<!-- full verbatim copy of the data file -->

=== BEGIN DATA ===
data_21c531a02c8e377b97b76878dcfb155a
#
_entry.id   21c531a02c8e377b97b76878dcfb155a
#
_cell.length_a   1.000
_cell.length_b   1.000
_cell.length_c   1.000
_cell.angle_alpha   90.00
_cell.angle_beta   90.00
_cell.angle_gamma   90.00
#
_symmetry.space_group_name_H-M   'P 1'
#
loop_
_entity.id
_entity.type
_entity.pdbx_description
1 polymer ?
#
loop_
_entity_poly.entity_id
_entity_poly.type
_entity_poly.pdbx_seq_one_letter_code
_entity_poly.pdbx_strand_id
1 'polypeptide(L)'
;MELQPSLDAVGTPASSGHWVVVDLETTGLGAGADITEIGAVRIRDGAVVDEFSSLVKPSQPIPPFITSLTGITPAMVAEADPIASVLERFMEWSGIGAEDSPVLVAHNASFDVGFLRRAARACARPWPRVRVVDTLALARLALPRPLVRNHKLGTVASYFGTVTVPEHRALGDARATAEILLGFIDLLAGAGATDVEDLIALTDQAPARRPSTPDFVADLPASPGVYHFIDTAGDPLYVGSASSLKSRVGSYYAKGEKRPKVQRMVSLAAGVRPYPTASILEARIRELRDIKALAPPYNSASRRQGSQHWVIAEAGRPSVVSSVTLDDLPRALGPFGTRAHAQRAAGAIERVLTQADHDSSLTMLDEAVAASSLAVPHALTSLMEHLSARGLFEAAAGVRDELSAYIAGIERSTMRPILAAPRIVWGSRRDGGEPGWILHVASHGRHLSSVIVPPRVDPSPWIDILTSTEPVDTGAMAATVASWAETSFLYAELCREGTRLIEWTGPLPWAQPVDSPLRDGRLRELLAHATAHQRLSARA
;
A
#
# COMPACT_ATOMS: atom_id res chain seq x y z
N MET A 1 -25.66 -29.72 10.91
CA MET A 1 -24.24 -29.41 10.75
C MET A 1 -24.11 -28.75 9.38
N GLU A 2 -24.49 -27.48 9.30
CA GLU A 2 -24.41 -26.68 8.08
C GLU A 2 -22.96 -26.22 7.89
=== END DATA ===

data_21c531a02c8e377b97b76878dcfb155a
#
_entry.id   21c531a02c8e377b97b76878dcfb155a
#
_cell.length_a   1.000
_cell.length_b   1.000
_cell.length_c   1.000
_cell.angle_alpha   90.00
_cell.angle_beta   90.00
_cell.angle_gamma   90.00
#
_symmetry.space_group_name_H-M   'P 1'
#
loop_
_entity.id
_entity.type
_entity.pdbx_description
1 polymer ?
#
loop_
_entity_poly.entity_id
_entity_poly.type
_entity_poly.pdbx_seq_one_letter_code
_entity_poly.pdbx_strand_id
1 'polypeptide(L)'
;MELQPSLDAVGTPASSGHWVVVDLETTGLGAGADITEIGAVRIRDGAVVDEFSSLVKPSQPIPPFITSLTGITPAMVAEADPIASVLERFMEWSGIGAEDSPVLVAHNASFDVGFLRRAARACARPWPRVRVVDTLALARLALPRPLVRNHKLGTVASYFGTVTVPEHRALGDARATAEILLGFIDLLAGAGATDVEDLIALTDQAPARRPSTPDFVADLPASPGVYHFIDTAGDPLYVGSASSLKSRVGSYYAKGEKRPKVQRMVSLAAGVRPYPTASILEARIRELRDIKALAPPYNSASRRQGSQHWVIAEAGRPSVVSSVTLDDLPRALGPFGTRAHAQRAAGAIERVLTQADHDSSLTMLDEAVAASSLAVPHALTSLMEHLSARGLFEAAAGVRDELSAYIAGIERSTMRPILAAPRIVWGSRRDGGEPGWILHVASHGRHLSSVIVPPRVDPSPWIDILTSTEPVDTGAMAATVASWAETSFLYAELCREGTRLIEWTGPLPWAQPVDSPLRDGRLRELLAHATAHQRLSARA
;
A
#
# COMPACT_ATOMS: atom_id res chain seq x y z
N MET A 1 -25.66 -29.72 10.91
CA MET A 1 -24.24 -29.41 10.75
C MET A 1 -24.11 -28.75 9.38
N GLU A 2 -24.49 -27.48 9.30
CA GLU A 2 -24.41 -26.68 8.08
C GLU A 2 -22.96 -26.22 7.89